Luang Prabang


Formerly the capital of Laos, The old town centre is now a UNESCO World Heritage Site. At the end of WW2, in April and May 1946 the French recaptured Laos by using paratroops to retake Vientiane and Luang Prabang.

During the First Indochina War the Viet Minh and Pathet Lao forces attempted to capture the city several times in 1953 and 1954 but were stopped before they could reach it by French forces.

During the Laotian Civil War of the 1950s, 60s, and 70s, a secret American airbase was located at Luang Prabang and it was the scene of fighting.

Luang Prabang remained the royal capital until 1975, when the Pathet Lao communist forces seized power with North Vietnamese support and dissolved the ancient monarchy.

Today the old town is very small, and is confined to the peninsula. As with anywhere on the Mekong, the water levels vary enormously over the course of a year.

At the end of the main street of Luang Prabang is a night market where stalls sell shirts, bracelets, and other souvenirs. The Haw Kham Royal Palace Museum and the Wat Xieng Thong temple are among the best known historical sites. The town, particularly the main street, is dotted with many smaller wats such as Wat Hosian Voravihane - there are apparently 33 temples in the town.


Rive Driote Hotel

Be warned, this is not a hotel - they do not offer dinner, only breakfast. We chose to book here as we thought we were booking into a hotel

Remember you are on the "wrong" side of the river from Luang Prabang, so apart from 2 local restaurants (which the management does not particularly recommend,) you have to cross to Luang Prabang to eat at night. or see the town.

When we arrived we were told that the hotel boat operated 24/7 for the 30sec trip over the river. After two days when we asked for the boat, we were told that the water was too low, and we would have to get ourselves to the town. The only way to walk is via a rickety bamboo toll bridge, which is fine during the day but difficult after dark. Although they must regularly have the problem, there was no Plan B for getting guests into town, and it was only when we got upset that they agreed to supply a tuk-tuk for the return journey after dark - it takes about 15 minutes by road, given that there is only one distant car bridge.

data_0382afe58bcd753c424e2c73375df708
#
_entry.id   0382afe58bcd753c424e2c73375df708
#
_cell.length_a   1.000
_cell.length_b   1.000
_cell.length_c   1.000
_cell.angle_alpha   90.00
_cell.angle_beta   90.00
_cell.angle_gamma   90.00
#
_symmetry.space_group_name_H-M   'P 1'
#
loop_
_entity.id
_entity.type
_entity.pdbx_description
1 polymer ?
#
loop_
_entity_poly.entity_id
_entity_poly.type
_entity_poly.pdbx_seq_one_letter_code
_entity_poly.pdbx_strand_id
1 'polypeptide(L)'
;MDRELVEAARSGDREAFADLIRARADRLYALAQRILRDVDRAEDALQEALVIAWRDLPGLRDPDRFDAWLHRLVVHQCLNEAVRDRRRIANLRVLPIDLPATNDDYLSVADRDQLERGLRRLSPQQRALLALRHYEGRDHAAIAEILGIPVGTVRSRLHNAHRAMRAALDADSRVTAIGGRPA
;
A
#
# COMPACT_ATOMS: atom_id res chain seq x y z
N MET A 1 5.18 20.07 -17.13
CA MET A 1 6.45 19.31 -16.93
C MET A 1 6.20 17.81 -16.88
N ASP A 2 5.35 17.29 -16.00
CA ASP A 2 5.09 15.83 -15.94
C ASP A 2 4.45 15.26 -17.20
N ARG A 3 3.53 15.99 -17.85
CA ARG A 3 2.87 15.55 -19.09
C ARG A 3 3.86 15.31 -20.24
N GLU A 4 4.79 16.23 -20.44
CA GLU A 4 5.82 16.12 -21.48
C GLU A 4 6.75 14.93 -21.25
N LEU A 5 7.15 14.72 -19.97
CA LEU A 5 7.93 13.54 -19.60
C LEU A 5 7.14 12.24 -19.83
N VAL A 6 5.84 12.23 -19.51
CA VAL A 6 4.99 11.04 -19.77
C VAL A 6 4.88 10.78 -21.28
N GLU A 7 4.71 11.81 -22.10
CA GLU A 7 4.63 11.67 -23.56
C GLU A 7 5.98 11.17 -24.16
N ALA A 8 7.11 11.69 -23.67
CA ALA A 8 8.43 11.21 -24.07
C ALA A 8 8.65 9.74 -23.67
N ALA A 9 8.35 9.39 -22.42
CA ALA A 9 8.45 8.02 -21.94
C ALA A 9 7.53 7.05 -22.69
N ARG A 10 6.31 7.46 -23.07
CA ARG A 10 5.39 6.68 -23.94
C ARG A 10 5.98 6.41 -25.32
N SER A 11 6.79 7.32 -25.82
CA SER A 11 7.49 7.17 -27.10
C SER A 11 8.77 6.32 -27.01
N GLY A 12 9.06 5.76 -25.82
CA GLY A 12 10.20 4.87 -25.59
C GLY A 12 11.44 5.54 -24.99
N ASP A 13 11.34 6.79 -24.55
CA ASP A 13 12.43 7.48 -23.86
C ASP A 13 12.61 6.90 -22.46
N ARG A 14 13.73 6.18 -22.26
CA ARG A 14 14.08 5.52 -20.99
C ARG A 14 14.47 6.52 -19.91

The other problem we had was house-keeping. The girls do a good job, but nobody in management bothers to check their work. Basically they roughly make your bed in the morning, but do not tidy anything else in the room. The assistant manager found it difficult to accept that this was his fault for not checking the rooms, and not the chambermaids' fault, as they were not properly trained.
Our room was particularly dark (garden needed pruning outside the verandah and some shutters would not open) and one of the main lights was not working. It took over 24 hours to change the bulb from first reporting it, and that only after we had asked again

The building and rooms are very pleasant, sort of faded colonial chic, but as I say, it is a B&B and not a hotel. And it is difficult to get to town at night if their boat is not running. If you want a hotel, then you need to stay on the Luang Prabang side of the river.


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Mulberry Paper

We bought a "tree of life" from Mr. Nalonkone Khounphachansy at the craft village 30 minutes walk from the hotel. He has been producing mulberry bark paper, also known Posa paper, since the 2004. The raw material for this paper can be found naturally throughout much of Laos. For the past ten years Mr Nalonekone’s workshop has also produced Posa paper from other materials: from banana tree bark, rice straw, pineapple leaf fibre and even elephant dung.

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Haw Kham — the former royal palace and now the national museum. The Royal Palace was built in 1904 during the French colonial era for King Sisavang Vong and his family. The site for the palace was chosen so that official visitors to Luang Prabang could disembark from their river voyages directly below the palace and be received there. After the death of King Sisavang Vong, the Crown Prince, Savang Vatthana, and his family were the last to occupy the grounds. In 1975, the monarchy was overthrown by the communists and the Royal Family were taken to re-education camps. The palace was then converted into a national museum.